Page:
How to use the Advance/Decline Ratio in trading

How to use the Advance/Decline Ratio in trading

The Advance/Decline Ratio (AD Ratio) is a market breadth indicator, calculated by placing the number of advancing stocks over the number of declining stocks for a day or time period in order to view the direction of the market. It is one way of viewing the daily breadth, or difference in the number of advancing issues and declining issues.

The Advance/Decline Ratio uses the same numbers as the Advance/Decline Line but presents them as a ratio instead. The AD Ratio is sometimes more useful than an AD Line, including in instances where comparing AD for different indexes which have different metrics; the ratio is the standardization with which comparisons can be made.

The ratio can be used as an indication of whether the market overall is advancing or declining, and at what rate. If the AD line is declining but the index is rising, that's likely a signal that just a handful of mega-cap stocks are driving performance of the overall index. For traders, that reduces the possibility of picking winners even in a technically 'up' market. In the chart below, when the A/D line is declining from High #2 to Low#1, the index is also in a significant decline. In this scenario, traders should statistically have a better chance of picking successful shorts and put options.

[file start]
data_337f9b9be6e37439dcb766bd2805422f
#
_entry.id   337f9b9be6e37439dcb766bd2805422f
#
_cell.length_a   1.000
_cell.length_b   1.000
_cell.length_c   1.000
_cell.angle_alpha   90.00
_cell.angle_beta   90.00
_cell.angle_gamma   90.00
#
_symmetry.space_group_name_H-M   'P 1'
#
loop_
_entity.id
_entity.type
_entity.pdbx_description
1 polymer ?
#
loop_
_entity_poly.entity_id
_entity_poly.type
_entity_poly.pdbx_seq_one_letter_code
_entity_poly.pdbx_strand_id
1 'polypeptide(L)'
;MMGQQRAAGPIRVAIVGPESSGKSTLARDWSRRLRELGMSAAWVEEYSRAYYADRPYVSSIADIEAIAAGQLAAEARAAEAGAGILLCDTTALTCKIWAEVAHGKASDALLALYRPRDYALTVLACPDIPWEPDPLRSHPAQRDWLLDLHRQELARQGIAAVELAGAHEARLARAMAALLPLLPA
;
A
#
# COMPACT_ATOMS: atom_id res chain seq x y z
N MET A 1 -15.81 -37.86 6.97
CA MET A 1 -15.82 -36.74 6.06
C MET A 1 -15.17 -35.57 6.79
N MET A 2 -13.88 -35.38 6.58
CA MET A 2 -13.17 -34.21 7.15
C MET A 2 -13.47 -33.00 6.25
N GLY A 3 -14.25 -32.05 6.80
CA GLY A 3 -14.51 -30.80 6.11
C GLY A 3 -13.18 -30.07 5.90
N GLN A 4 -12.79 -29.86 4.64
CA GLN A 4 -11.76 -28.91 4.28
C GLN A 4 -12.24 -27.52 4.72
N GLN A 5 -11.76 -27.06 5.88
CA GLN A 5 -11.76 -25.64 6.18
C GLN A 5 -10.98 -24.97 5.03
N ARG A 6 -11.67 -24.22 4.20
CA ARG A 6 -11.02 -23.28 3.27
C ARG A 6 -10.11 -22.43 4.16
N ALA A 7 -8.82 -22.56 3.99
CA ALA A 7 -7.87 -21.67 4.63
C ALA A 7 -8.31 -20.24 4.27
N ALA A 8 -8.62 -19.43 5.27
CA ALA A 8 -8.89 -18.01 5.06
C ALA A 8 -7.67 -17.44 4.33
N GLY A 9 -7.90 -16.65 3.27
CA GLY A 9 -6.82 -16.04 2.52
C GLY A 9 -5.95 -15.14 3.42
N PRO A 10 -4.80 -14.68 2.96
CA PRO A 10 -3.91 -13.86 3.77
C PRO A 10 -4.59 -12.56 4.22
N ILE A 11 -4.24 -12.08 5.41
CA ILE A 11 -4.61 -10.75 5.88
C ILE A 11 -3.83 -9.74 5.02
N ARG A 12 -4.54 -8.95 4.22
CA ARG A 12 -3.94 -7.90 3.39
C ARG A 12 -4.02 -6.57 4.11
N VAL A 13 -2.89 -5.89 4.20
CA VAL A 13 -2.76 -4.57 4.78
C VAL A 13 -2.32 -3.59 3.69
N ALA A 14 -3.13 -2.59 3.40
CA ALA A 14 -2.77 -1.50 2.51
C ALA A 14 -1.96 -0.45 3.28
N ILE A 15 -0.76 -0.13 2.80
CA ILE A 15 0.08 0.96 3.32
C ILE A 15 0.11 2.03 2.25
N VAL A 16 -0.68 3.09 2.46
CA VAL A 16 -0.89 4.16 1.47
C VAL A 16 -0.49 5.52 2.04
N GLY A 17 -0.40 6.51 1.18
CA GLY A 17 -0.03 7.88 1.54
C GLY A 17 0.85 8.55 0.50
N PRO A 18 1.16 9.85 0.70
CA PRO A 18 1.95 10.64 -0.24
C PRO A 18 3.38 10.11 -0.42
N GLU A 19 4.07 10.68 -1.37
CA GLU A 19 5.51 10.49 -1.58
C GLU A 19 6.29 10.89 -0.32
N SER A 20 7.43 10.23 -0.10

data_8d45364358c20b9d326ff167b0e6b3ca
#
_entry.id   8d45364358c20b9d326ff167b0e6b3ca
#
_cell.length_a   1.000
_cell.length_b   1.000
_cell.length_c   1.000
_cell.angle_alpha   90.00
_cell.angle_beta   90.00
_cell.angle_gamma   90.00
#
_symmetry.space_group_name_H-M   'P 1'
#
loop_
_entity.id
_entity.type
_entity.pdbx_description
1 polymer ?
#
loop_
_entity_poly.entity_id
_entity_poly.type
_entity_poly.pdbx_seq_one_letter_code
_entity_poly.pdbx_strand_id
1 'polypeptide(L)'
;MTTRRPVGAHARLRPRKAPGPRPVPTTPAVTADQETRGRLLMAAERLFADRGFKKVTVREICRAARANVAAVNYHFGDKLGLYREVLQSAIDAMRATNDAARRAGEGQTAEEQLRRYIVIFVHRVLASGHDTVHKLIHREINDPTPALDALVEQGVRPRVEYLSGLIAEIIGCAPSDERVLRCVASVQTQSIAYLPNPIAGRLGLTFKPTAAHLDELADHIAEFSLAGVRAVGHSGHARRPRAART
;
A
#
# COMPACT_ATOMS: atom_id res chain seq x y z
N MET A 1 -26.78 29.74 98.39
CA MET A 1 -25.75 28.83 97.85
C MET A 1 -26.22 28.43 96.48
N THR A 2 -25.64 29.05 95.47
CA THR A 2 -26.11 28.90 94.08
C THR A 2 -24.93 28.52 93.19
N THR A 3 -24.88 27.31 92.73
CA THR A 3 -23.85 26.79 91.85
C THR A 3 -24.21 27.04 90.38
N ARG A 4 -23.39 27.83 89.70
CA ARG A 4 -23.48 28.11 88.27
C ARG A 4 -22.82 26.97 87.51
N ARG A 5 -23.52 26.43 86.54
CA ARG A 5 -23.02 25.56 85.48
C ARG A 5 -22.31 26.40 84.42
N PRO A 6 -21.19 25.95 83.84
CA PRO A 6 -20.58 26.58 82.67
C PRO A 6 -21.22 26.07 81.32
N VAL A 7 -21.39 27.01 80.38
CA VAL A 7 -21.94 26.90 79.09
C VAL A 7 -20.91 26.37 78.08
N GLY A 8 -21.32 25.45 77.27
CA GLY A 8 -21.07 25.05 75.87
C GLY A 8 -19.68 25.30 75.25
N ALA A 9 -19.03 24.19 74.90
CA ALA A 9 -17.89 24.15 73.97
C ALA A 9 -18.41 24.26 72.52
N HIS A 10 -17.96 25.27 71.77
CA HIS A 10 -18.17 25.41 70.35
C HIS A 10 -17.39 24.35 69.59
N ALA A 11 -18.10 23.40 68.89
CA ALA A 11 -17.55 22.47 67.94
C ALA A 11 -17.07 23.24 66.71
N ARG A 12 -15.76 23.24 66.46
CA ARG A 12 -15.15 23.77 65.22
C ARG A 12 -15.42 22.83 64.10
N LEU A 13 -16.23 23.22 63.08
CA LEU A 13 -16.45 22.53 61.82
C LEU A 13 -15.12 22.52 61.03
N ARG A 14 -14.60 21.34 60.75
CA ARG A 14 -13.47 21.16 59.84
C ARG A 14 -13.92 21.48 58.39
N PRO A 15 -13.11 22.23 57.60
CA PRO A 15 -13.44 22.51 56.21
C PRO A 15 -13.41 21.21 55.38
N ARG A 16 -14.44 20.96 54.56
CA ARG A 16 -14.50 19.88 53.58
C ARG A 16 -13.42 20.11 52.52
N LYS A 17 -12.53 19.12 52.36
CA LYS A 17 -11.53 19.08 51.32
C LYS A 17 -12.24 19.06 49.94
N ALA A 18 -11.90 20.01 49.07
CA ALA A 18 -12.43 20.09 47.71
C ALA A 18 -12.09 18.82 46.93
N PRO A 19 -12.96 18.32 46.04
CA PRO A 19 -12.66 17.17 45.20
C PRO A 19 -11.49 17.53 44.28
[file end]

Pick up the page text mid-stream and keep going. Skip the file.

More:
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There is also another version of the AD Ratio – the AD Volume Ratio – which measures the trading volume in advancing versus declining stocks.

Market breadth is used in a slew of technical analysis techniques because it gives traders an idea of how an entire market is moving: by comparing the number of advancing issues to the number of declining issues, or new highs and new lows, traders see a bigger picture (and from a different viewpoint than just the numbers from the major stock market indexes).

Successful technical analysis requires the ability to recognize and capitalize on directional shifts. Traders use technical indicators like the AD Ratio to make predictions about future prices. They verify how well a specific indicator works for a particular security.

There is no single indicator that works well for every security, and the advance/decline ratio is not entirely useful in a vacuum. But while it may only depict levels of advances to declines, it is very useful if used in conjunction with other tools, like the artificial intelligence offerings from Tickeron. A.I. can provide trade ideas to traders, help analyze signals to execute advantageous trades, and assist investors with making rational, emotionless, and effective trading decisions.